Latha math dhuibh, a chàrdan.

It is March 1876 and David continues both his working and social lives in the centre of Victorian Edinburgh. Alexander Graham Bell patents the telephone and General Crook burns a Cheyenne village in the continued colonial bloodshed of the post Civil War-era United States. Meanwhile Scotland defeat Wales in their first international soccer match. David visits the theatre and the village of Dalkeith, then much further away from the Edinburgh conurbation than it is now.

FULL TEXT WITH COMMENTARY (in brackets and italics)



Had a letter from home on Saturday 4th.  Benjamin and Alex came to my lodgings.  We had a walk to Cramond.  Had dinner in my lodgings.  Had a walk on Princes St. (Cramond is a good five mile walk to the north and east and so the ten miles there and back seem to have been nothing to David, accustomed as he was to his lengthy rambles!)


Posted a P.O.O. to MacDougall & Coy Inverness.  15/6 for two Glengarries, one for Alex Sutherland and one for [my]self. (Perhaps the lack of “my” in this phrasing can be attributed to the fact that mi and fhéin are separate in Gaelic)


The Glengarries arrived safe.  Had a letter from Neil, my cousin. (The bonnets from last month’s blog are finally purchased)


Went up to 7 Glen Street, Benjamin’s new lodgings.  We went to the Free Grey Friar’s Church and to the Assembly Hall.  Had a walk on Princes St


In the shop until 6:30, then went up to Glen Street.  Benjamin and Alex and I went to the Edinburgh Theatre to see Rob Roy. (It is to be assumed that the play in question here is the one written in 1818 by George Soane and based on Scott’s novel. Wikipedia has a little more information from where the above image was acquired)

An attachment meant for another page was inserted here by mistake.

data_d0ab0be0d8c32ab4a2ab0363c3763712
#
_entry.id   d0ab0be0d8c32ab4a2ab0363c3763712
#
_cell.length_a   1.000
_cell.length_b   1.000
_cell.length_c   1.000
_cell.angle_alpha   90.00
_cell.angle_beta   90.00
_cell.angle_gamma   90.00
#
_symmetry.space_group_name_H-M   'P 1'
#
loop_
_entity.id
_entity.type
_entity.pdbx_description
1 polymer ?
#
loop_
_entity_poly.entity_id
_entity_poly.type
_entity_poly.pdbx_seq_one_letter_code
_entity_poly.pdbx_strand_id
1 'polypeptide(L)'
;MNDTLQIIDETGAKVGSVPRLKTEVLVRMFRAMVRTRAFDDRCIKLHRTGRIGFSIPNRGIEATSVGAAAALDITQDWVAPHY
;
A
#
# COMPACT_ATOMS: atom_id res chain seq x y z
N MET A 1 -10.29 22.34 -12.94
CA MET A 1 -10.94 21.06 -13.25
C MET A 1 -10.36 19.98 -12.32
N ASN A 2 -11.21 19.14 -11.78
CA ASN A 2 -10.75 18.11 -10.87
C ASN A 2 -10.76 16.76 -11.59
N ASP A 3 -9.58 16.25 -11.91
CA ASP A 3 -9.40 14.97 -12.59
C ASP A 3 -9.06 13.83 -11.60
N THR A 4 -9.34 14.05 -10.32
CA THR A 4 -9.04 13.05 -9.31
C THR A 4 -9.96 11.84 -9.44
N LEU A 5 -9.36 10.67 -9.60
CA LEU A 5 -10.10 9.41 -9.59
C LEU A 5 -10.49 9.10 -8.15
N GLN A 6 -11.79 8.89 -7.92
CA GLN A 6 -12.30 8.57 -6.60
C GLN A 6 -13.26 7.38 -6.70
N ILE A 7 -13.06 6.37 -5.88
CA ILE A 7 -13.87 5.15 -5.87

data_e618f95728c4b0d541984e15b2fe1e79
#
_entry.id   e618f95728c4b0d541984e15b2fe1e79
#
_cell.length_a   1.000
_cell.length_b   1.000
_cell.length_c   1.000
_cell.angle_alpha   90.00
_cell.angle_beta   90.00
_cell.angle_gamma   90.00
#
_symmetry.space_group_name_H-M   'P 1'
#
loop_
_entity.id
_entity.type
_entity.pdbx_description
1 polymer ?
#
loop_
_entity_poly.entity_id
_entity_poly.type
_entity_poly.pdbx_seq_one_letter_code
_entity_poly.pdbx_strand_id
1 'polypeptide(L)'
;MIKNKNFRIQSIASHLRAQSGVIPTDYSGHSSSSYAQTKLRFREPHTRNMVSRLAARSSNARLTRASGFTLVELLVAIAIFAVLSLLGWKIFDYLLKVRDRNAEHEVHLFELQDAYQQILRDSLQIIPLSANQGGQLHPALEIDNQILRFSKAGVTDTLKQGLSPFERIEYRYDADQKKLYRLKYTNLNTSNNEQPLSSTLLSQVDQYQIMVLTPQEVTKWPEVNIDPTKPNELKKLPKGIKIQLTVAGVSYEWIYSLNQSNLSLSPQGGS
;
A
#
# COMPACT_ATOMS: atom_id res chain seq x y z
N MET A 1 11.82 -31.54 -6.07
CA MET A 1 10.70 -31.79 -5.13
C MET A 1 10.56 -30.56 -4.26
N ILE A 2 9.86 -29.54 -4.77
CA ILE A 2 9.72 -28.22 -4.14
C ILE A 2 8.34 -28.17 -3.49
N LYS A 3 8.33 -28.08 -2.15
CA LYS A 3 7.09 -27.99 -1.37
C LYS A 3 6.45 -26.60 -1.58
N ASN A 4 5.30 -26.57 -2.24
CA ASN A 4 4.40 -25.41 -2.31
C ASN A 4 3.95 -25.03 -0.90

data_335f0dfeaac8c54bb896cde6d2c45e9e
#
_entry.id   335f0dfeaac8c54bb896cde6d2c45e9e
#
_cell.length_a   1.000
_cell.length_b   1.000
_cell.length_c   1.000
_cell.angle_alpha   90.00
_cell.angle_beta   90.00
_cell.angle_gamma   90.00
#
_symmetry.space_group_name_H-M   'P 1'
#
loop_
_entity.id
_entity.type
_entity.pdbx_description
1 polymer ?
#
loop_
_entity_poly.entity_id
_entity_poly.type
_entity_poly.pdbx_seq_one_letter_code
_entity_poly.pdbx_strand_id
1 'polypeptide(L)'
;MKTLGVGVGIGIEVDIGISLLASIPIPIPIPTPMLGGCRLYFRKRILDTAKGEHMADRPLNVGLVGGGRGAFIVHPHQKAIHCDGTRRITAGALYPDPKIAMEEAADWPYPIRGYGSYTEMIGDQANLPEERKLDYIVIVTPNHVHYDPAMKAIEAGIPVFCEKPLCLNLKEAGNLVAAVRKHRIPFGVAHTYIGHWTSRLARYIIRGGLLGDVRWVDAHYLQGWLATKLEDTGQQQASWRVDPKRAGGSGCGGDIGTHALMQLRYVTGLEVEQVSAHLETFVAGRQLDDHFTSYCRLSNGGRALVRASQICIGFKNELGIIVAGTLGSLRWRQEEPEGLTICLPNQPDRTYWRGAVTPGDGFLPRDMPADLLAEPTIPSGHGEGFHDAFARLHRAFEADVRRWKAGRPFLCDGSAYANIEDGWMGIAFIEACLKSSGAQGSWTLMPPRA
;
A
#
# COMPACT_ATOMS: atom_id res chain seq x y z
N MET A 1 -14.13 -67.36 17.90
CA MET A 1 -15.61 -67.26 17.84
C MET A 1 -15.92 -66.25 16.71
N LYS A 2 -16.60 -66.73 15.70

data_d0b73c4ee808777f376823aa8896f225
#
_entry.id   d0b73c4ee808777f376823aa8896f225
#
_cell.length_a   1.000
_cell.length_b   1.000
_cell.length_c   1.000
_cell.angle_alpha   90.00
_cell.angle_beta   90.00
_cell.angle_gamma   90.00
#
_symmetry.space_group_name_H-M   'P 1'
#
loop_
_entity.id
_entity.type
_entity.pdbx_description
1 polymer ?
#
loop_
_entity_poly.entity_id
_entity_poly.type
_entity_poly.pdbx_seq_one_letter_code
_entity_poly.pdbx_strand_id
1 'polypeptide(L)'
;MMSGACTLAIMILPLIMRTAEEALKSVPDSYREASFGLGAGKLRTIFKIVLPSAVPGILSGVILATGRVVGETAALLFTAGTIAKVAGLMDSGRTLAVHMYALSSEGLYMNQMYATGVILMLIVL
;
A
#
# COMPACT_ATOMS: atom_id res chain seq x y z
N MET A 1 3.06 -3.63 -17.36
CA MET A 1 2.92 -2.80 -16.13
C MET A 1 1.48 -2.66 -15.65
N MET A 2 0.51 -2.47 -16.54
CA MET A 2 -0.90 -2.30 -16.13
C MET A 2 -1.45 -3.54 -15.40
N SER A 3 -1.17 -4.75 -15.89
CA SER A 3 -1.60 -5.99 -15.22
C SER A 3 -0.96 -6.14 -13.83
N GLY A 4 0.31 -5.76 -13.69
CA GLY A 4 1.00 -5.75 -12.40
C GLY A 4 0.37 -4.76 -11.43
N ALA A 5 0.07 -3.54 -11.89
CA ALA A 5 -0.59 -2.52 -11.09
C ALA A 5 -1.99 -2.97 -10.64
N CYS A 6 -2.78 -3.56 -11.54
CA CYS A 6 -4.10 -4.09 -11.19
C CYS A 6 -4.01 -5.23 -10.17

Started early on foot with Mr Gairns [Cairns?] to Dalkeith.  Went to the Duke’s Chapel.  Gairns went home on foot.  I remained lionising Dalkeith and returned to Edinburgh by 6:27 (David does not elaborate here on what he finds so attractive about Dalkeith [pictured below, perhaps around the turn of last century] but once again has no issue making what would have been at least a seven mile walk from the centre of Edinburgh to the small Midlothian town. I have no idea who Mr Gairns might be, ÀM)


Called on Alex Sutherland and Macdonald.  Had a walk round Stockbridge.  Had dinner with him.  Went to Prospect Place to see Sinclair as she had to leave her situation owing to ill health.  Met Robertina Macdonald and went home with her to Argyle Place. (It is not yet clear as to whether Sinclair’s ill health took a turn for the worse)

Join us next month when David will be visiting both a menagerie and a man of war during April 1876 when Canada’s disastrous Indian Act came into force and concerted assimilation of indigenous people began there.

Gach beannachd air an àm,

Àdhamh MacLeòid (ÀM)


  1. ‘Bheil suim agaibh / agad do chur an sgeultan seo sa Ghàilig Sgìre Latharna a charaid mòr? Bithidh sin an-mhath mà déanaidh sibh sin.

    • Is obair mhór e, a charaid. Chan eil an ùin againn sin a dhèanamh mar a tha cùisean an-dràst. Chà na leabhraichean-latha an sgrìobhamh as Beurl, mar sin, tha sinn a’ cumail ris an fhìrinn le sin. Bidh sinn a’ roinn tuilidh Ghàilig as na seachdainnean a tha romhainn.

Leave a Reply

Cha dèid an seòladh puist-dhealain agad fhoillseachadh. Tha * ris na raointean a tha riatanach

Discover more from Dorlach

Subscribe now to keep reading and get access to the full archive.

Continue reading